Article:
SL(w): Can you name some of the celebrity investors or friends that are involved or will be hanging out? SL(d): No, that’s all hush-hush. I’m sure there will be many of the usual suspects, as well as some unusual ones attached. As far as who will come play? I guess the same people you always see at his parties. Noel has his supporters and always will, because they know they can rely on him for privacy and a comfortable place to play. I always enjoyed watching his sports friends playing hard at night, even though they couldn’t for whatever reason do that on the field. I hope he doesn’t get mad at me for saying that.
SL(w): It’s not your fault. It’s mine for asking.
Oh, and by the way I could use a little intern help. The summer’s end sent the ones I had scurrying back to their universities and colleges to unlearn what I taught them. Is there a person out there who wants to help me get this thing done? Contact BlackBook and tell them you need a dark handsome stranger in your life, but will settle interning for a pale, weird looking, strange person until that happens.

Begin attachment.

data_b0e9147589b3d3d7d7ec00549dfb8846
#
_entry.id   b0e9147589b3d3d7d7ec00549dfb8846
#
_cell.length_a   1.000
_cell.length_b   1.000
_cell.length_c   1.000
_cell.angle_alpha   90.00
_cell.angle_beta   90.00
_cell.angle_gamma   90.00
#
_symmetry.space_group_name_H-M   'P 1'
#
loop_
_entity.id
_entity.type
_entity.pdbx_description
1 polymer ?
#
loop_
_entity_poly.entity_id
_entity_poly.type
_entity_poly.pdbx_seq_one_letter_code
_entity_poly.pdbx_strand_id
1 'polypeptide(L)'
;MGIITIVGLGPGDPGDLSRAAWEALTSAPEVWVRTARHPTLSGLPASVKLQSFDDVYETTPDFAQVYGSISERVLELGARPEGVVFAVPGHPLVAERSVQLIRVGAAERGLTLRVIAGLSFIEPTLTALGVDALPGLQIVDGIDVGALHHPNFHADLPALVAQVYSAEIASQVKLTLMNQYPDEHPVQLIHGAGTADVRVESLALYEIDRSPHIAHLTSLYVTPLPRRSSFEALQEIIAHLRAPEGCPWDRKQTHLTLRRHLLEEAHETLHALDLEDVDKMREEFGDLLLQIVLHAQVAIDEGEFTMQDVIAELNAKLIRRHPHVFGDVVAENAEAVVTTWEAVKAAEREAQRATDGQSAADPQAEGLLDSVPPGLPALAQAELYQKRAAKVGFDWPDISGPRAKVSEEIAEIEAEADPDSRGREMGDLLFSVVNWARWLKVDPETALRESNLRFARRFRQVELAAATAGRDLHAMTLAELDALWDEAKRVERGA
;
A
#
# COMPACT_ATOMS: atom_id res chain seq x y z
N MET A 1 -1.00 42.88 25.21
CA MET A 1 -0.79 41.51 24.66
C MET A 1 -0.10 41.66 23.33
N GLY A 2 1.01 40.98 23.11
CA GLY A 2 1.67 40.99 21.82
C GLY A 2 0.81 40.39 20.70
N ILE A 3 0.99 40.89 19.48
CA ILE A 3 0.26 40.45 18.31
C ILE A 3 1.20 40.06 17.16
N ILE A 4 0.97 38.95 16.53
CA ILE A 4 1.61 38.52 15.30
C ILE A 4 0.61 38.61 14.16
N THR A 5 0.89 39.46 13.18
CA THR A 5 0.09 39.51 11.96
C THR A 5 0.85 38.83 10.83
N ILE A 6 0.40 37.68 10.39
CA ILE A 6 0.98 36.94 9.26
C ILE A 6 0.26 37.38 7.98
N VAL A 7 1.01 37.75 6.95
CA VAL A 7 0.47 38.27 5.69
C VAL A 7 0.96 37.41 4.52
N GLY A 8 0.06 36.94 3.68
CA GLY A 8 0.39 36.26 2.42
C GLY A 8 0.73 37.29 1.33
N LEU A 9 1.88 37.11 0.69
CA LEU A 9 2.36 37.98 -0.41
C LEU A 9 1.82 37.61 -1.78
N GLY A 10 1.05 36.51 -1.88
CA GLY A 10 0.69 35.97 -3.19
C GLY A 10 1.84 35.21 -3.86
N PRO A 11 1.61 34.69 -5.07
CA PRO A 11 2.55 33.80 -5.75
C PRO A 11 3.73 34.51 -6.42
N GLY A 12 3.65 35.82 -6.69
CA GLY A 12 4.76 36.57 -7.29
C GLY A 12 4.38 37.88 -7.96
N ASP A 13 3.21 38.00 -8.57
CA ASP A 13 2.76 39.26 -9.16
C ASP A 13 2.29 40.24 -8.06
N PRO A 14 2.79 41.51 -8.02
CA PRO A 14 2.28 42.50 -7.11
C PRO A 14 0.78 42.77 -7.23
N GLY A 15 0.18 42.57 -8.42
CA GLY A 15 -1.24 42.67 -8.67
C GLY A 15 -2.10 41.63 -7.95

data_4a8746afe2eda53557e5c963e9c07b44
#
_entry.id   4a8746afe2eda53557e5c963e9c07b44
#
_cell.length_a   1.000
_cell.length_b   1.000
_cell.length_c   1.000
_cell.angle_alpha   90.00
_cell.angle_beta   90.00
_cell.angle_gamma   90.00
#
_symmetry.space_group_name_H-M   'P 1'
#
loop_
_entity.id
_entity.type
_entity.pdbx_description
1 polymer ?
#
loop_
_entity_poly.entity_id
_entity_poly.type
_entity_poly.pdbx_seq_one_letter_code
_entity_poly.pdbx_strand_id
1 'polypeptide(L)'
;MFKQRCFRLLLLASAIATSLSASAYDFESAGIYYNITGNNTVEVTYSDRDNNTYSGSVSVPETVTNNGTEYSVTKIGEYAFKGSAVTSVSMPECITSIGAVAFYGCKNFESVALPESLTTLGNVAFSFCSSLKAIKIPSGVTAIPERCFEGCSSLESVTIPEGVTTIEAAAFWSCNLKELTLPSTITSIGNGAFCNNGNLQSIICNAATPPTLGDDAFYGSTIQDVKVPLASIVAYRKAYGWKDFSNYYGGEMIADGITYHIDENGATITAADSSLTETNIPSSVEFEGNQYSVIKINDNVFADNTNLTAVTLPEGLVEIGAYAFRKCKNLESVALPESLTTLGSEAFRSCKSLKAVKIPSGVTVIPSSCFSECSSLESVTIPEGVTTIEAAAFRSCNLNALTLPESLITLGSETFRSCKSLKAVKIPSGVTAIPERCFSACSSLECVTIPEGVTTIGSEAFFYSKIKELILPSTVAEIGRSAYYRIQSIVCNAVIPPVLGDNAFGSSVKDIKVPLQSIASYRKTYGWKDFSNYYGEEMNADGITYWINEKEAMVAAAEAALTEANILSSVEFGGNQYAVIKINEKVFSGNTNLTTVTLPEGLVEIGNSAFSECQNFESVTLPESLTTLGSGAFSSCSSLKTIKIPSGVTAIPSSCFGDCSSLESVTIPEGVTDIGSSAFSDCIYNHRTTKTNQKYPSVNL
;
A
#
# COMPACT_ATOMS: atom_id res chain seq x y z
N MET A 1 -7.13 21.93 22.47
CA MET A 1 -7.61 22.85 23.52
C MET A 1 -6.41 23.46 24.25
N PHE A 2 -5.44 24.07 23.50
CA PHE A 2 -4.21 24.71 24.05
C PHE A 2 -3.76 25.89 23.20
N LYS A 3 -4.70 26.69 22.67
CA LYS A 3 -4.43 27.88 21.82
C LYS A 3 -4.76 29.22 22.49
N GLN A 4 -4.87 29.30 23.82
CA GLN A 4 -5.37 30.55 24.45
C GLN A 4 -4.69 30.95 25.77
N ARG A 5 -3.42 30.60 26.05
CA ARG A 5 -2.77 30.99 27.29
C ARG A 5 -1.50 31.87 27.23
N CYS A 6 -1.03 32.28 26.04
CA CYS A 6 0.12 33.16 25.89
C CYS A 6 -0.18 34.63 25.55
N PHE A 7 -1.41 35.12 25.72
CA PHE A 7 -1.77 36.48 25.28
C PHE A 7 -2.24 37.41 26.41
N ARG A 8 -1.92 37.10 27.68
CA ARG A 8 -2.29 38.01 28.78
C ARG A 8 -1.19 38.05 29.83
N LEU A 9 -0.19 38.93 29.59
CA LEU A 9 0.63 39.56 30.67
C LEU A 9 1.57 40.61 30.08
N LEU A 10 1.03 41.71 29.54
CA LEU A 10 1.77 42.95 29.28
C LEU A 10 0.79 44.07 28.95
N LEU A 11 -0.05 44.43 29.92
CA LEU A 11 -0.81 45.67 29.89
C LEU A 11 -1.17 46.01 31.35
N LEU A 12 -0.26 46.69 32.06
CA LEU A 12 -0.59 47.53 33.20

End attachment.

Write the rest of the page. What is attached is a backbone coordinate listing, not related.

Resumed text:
The Don Hill saga continues to get stickier. Rumors and innuendo have become accusations, as unpaid employees left unpaid are increasingly motivated to find a way get paid. I was told that the loot set aside to pay employees was being used to pay huge outstanding debts, like rent and purveyors, and that parties were taking money out of accounts faster than could be put in to pay staff.
In my day, staff money or payroll was put in a separate, untouchable account. According to my source, settlements for unpaid wages were offered—though a small percentage. Fingers are being pointed at every bold-faced name, and words like “thief” and “forgery” are being bounced around. I have heard the word “forgery” twice now, and that is disconcerting. Poor old Don Hill is not around to smile and make it right, so the story keeps going. A close friend even speculated that this whole financial affair—the bursting of the bubble—directly led to his untimely demise.
One former employee told me:
“Every night I worked the place was packed and the bar was doing well. They made a conscious decision to not pay their staff. I personally don’t care why the club closed. An employee is not a bill. I never made an agreement to loan Nur and the gang my services. Where were you born?”